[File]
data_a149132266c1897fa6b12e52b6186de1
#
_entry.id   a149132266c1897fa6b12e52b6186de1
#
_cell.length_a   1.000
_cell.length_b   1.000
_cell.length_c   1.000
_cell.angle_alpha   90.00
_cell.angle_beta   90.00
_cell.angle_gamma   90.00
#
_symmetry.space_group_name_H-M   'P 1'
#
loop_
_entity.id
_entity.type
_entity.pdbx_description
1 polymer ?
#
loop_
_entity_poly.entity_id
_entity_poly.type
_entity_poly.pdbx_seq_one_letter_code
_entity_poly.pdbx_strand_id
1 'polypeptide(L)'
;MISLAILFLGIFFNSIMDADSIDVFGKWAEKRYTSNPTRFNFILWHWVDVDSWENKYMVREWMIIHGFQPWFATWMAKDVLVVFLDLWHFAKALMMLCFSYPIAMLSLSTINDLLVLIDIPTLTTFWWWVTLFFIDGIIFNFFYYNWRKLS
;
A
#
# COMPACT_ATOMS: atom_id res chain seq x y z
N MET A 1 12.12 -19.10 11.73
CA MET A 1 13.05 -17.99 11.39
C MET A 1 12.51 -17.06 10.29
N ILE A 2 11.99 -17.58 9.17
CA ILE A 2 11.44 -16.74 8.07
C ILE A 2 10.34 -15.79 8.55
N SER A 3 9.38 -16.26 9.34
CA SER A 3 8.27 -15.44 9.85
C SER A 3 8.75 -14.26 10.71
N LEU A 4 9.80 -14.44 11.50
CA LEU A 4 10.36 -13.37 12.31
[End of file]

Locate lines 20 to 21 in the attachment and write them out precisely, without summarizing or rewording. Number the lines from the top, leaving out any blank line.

loop_
_entity_poly.entity_id